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Abstract - Sequencing of S and N Genes of SARS CoV-2 Strains Circulating in Cuba during March- September 2020
Lissette Pérez, Yahisel Tejero, Mirtha Aguado, Odalys Valdes, Mayling Álvarez, Guelsys Gonzalez, Vivian Kourí, María G Guzmán

Sequencing of S and N genes of SARS-CoV-2 strains circulating in Cuba during March- September 2020

 

Lissette Pérez1, Yahisel Tejero1, Mirtha Aguado2, Odalys Valdes1, Mayling Álvarez1, Guelsys Gonzalez1, Vivian Kourí1, María G Guzmán1

1Pedro Kourí Tropical Medicine Institute, Department of Virology, Havana, Cuba

2University of Havana, Faculty of Biology, Center for Proteins Study, Havana, Cuba

 

ABSTRACT

Objectives: The first confirmed cases of COVID-19 in Cuba were reported on March 11, 2020, followed by multiple introductions of infected travelers from Europe, America, and Asia. This work aimed to characterize the SARS-CoV-2 strains circulating in Cuba from March to September 2020 by partial nucleotide sequencing of the S and N genes.

Methods: Between March and September 2020, 38 nasopharyngeal exudates from 38 SARS-CoV-2 patients were received at the National Reference Laboratory for Influenza and Respiratory Viruses at the Institute of Tropical Medicine “Pedro Kourí” (IPK). The Sanger sequencing method was used to amplify and sequence a 2539 bp fragment of the spike gene (from position 22020 to 24550) and a 370 bp of the nucleoprotein gene (from position 28340 to 28710). The GISAID database was used to identify the mutation profile of both fragments, and phylogenetic analysis was used to confirm the clades. In addition, clinical and epidemiological data from patients were gathered.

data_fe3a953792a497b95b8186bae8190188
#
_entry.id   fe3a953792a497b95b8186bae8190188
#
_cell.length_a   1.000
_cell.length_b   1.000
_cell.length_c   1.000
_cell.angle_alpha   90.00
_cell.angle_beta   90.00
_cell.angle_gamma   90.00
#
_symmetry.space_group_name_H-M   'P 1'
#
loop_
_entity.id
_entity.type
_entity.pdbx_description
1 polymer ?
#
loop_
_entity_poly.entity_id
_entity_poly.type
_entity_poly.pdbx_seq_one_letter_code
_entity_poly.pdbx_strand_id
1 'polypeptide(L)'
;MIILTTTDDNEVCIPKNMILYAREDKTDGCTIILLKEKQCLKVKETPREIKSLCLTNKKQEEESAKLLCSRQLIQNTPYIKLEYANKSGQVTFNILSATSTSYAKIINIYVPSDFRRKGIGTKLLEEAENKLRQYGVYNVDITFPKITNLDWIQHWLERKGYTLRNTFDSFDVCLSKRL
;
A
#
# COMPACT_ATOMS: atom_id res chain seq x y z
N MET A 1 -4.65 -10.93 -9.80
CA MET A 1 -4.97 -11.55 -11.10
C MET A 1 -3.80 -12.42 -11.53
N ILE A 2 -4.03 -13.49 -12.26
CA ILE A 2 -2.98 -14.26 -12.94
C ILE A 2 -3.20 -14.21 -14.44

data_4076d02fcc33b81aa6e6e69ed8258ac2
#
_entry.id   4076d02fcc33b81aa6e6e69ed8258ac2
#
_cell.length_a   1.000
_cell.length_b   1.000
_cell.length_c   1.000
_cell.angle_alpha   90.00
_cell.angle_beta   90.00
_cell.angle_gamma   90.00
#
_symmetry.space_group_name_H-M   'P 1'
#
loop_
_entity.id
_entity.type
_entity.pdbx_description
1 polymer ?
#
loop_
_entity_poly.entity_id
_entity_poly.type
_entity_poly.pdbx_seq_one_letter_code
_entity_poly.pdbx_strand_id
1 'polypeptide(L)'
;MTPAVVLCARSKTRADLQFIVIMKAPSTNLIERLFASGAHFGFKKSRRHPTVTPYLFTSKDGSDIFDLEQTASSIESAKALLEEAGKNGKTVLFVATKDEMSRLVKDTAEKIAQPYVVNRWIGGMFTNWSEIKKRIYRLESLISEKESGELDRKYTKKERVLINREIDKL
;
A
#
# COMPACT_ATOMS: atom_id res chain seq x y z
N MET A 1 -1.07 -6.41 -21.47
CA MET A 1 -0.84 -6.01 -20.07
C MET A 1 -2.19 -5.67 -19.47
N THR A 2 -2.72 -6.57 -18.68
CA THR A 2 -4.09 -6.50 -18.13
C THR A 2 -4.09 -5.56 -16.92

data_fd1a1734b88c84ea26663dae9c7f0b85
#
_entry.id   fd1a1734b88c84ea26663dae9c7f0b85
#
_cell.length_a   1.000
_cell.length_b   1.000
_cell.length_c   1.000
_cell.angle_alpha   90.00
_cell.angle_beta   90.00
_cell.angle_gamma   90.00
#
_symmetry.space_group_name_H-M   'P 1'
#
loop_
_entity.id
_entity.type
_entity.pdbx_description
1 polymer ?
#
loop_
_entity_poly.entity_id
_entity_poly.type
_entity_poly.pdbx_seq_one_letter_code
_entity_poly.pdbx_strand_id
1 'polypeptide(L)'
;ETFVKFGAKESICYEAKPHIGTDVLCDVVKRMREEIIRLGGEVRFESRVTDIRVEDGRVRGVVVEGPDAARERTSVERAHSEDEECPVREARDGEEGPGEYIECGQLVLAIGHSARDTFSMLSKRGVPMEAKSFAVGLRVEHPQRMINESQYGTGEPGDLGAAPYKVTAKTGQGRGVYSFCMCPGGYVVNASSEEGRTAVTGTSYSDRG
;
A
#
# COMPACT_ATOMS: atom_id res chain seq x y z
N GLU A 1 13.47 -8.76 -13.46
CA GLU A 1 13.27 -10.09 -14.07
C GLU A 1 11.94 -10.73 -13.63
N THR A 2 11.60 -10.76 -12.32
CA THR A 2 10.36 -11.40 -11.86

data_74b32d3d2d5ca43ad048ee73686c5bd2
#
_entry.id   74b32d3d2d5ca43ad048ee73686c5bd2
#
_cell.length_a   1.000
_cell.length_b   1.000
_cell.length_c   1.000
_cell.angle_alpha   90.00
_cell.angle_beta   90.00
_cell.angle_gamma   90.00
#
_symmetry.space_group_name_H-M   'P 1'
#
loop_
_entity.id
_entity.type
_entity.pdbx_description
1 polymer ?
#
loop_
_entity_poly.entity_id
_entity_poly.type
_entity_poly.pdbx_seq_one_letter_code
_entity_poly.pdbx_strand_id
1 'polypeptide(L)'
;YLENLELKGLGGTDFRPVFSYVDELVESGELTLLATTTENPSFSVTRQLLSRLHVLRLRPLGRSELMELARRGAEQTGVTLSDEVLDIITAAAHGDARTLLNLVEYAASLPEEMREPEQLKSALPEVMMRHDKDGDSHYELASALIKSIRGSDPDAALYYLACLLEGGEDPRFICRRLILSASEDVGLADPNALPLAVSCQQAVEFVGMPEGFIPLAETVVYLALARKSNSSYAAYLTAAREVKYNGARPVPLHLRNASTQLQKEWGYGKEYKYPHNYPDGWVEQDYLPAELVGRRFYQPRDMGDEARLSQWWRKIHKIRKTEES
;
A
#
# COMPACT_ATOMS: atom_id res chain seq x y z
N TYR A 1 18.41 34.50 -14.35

Results: There were 34 and 25 sequences from S and N genes, respectively. In 21 of them, both genes (S and N) were available, whereas, in the remaining 13 and 4, only S or N sequences could be obtained. Based on the presence of the D614G mutation, 32 samples (84.2%) were classified as clade G of SARS CoV-2, and two were classified as Wuhan. No classification was possible in the remaining four (where only the N sequence was available). In one sample each, five different mutations were detected in clade G samples: L517F, L517X, N603T, A846V, and E281V. The 26 N sequences obtained were 100.0% identical to those circulated in most countries.

The G30R mutation was detected in an infected patient in Cuba. Fourteen of the 38 patients studied were imported cases. The first three cases detected with COVID-19 in Cuba were clade G and originated in Italy. Ten individuals were asymptomatic, four presented severe forms of the disease (two fatal), and the remaining presented mild symptoms. No relationship was observed among the clades or the mutational profile with the clinical features, country of origin, and Cuban provinces.  

Conclusion: The early establishment of SARS-CoV-2 genetic surveillance in Cuba was helpful for tracking the epidemic. It demonstrated that the SARS-CoV-2 clade G was introduced initially and was the variant that circulated in the country during 2020, although the Wuhan strain was also detected.   J Microbiol Infect Dis 2022; 12(3):77-88.

Keywords: sequencing, S gene, N gene, SARS-CoV-2, Cuba

Volume 12, Number 03 (2022)